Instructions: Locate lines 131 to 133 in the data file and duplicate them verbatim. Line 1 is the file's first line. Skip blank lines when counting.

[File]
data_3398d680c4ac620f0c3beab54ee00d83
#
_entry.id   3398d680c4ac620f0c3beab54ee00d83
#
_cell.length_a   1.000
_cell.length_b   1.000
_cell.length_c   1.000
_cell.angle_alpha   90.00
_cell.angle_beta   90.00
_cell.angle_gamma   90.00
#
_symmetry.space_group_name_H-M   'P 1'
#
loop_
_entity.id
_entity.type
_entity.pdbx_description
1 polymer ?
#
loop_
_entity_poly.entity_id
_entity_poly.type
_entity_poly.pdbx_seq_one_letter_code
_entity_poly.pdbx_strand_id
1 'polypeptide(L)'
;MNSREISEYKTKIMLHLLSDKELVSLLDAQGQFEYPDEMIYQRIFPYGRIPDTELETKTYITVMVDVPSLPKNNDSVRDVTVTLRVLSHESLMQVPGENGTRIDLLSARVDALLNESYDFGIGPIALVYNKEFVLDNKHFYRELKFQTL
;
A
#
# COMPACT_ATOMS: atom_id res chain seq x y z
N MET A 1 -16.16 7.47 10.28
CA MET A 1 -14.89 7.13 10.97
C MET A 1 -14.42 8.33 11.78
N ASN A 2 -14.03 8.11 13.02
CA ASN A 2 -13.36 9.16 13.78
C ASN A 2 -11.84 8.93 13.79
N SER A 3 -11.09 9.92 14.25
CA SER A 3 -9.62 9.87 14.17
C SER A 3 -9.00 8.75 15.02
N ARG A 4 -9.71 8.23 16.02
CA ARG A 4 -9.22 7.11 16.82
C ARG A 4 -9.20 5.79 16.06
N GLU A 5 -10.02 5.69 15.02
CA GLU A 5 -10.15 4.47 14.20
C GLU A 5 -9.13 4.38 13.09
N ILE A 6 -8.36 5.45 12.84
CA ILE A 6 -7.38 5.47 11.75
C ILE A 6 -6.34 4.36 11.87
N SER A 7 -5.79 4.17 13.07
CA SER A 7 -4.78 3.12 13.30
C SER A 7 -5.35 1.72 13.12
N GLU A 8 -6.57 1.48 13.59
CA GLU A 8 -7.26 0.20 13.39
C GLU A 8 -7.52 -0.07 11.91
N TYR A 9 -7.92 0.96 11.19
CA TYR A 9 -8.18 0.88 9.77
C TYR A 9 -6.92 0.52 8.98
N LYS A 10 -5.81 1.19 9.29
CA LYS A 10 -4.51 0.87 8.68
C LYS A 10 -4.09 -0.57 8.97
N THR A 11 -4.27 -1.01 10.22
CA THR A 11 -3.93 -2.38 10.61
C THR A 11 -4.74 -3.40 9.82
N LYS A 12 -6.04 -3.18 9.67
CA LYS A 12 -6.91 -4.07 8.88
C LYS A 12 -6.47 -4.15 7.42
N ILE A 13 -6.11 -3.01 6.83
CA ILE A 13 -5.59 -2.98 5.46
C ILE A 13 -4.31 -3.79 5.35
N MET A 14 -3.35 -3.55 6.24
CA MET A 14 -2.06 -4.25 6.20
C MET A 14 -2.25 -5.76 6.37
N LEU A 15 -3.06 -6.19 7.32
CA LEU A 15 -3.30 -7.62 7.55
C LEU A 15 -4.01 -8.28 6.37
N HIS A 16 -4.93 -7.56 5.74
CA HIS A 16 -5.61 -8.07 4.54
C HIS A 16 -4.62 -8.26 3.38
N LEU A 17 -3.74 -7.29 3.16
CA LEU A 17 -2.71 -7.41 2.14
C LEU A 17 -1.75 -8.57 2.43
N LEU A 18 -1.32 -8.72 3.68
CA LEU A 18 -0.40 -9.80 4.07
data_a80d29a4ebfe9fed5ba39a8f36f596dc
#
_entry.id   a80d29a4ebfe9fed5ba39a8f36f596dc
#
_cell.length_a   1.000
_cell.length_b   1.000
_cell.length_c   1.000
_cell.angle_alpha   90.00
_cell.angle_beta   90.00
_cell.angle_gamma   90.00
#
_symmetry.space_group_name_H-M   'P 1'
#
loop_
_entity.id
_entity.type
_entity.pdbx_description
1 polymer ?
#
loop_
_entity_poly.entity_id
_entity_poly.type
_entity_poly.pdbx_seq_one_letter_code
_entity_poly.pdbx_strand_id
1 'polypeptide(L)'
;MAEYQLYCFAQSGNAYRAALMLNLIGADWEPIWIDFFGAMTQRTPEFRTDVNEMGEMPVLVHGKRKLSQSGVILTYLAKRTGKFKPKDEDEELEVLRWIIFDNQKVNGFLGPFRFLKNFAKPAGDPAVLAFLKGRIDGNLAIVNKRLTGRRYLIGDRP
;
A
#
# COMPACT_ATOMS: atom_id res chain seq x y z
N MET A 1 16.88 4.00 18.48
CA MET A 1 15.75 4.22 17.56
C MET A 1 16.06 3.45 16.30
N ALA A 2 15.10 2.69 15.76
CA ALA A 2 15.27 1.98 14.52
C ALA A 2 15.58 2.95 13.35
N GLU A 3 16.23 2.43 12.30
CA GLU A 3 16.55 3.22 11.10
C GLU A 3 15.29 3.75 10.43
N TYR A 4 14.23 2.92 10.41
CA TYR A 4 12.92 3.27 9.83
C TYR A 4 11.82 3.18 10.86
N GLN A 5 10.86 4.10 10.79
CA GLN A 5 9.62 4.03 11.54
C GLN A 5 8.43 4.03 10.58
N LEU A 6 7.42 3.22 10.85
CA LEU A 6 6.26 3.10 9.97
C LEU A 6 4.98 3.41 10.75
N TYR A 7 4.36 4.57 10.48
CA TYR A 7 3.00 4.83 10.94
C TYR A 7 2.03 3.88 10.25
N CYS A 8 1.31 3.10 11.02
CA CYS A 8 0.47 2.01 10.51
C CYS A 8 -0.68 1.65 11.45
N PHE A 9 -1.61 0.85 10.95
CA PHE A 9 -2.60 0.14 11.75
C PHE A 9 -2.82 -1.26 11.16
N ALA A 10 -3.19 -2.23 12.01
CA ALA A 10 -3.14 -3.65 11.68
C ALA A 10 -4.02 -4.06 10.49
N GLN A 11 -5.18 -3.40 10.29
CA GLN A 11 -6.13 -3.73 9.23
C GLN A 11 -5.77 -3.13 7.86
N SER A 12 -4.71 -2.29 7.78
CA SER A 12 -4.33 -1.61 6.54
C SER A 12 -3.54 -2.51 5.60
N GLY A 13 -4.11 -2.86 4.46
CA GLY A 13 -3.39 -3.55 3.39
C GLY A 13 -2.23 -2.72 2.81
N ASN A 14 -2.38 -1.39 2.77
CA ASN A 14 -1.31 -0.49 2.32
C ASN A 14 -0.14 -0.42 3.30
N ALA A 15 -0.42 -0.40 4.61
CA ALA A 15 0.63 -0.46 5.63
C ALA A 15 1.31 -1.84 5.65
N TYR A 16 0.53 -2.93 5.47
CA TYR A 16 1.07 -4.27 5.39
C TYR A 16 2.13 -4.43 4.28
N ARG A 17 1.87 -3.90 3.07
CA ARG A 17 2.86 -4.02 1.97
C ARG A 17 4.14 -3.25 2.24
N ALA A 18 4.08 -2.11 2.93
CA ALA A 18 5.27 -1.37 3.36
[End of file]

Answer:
C LEU A 6 4.98 3.41 10.75
N TYR A 7 4.36 4.57 10.48
CA TYR A 7 3.00 4.83 10.94